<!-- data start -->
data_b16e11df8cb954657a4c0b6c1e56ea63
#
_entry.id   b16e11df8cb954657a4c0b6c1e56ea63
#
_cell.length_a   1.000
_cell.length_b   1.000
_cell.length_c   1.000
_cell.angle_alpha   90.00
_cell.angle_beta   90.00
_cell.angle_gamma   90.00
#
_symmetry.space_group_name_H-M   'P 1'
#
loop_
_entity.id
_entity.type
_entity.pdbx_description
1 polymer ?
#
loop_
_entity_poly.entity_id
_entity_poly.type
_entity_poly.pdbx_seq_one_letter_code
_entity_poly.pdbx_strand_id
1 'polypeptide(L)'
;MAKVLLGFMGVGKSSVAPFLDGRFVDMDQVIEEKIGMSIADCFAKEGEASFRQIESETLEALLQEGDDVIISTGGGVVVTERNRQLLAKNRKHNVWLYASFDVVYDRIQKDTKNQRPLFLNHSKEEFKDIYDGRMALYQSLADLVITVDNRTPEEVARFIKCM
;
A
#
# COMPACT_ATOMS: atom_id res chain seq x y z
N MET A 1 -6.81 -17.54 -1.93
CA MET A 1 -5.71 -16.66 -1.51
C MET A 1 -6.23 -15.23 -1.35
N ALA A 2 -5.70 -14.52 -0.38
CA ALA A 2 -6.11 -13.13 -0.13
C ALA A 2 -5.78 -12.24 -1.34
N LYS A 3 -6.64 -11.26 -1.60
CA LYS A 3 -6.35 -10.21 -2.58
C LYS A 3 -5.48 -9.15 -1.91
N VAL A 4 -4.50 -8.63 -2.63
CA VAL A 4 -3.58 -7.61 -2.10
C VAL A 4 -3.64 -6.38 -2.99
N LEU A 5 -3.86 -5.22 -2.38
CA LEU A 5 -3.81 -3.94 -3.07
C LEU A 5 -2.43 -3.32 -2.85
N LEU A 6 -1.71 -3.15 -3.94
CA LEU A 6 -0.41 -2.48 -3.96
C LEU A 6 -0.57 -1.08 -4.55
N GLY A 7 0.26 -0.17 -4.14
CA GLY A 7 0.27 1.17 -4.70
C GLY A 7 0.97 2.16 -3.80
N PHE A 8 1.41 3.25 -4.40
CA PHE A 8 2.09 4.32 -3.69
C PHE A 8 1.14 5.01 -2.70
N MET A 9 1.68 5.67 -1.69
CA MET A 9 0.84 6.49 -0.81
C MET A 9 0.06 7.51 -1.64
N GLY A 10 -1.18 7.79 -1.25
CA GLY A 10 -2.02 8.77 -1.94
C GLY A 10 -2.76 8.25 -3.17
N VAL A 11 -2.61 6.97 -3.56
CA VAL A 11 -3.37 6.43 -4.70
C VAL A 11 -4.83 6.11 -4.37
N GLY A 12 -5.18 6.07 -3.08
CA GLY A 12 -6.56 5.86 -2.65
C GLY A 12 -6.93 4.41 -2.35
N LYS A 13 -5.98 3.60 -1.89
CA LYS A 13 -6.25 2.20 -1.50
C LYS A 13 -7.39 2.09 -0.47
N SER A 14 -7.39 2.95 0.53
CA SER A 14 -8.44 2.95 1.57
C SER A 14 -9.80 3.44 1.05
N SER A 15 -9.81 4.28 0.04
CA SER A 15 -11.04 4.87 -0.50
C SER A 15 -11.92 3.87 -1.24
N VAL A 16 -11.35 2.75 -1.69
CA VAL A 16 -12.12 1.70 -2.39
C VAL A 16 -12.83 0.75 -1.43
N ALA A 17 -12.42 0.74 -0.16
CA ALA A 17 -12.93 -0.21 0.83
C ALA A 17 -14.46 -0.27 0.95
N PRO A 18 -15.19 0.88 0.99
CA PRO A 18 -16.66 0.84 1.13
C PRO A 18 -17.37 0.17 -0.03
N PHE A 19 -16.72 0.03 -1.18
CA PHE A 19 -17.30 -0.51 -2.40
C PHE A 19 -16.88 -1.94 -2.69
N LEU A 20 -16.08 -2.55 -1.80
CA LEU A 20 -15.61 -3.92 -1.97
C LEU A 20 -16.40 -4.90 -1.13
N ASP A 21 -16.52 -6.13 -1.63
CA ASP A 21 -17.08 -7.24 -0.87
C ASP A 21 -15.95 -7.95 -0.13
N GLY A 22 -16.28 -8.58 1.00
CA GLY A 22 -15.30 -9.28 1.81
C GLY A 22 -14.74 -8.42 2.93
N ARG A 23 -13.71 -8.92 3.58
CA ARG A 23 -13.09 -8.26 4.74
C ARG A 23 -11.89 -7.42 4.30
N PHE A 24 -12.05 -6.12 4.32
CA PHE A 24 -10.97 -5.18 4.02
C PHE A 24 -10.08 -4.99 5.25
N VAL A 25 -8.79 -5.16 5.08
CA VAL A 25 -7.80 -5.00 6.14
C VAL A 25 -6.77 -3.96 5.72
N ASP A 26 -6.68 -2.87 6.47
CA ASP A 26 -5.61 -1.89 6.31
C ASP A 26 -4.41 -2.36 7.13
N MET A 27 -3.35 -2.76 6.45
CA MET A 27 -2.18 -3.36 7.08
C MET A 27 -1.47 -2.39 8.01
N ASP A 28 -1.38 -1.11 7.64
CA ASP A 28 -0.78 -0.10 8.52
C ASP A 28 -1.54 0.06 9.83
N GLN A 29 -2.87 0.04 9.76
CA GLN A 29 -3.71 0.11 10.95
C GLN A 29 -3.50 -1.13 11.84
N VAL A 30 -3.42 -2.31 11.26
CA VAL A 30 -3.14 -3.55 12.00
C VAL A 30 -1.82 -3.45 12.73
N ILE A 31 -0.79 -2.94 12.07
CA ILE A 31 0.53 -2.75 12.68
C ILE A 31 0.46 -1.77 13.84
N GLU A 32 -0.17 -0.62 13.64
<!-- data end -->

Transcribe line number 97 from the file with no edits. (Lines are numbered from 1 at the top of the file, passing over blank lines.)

N ARG A 23 -13.71 -8.92 3.58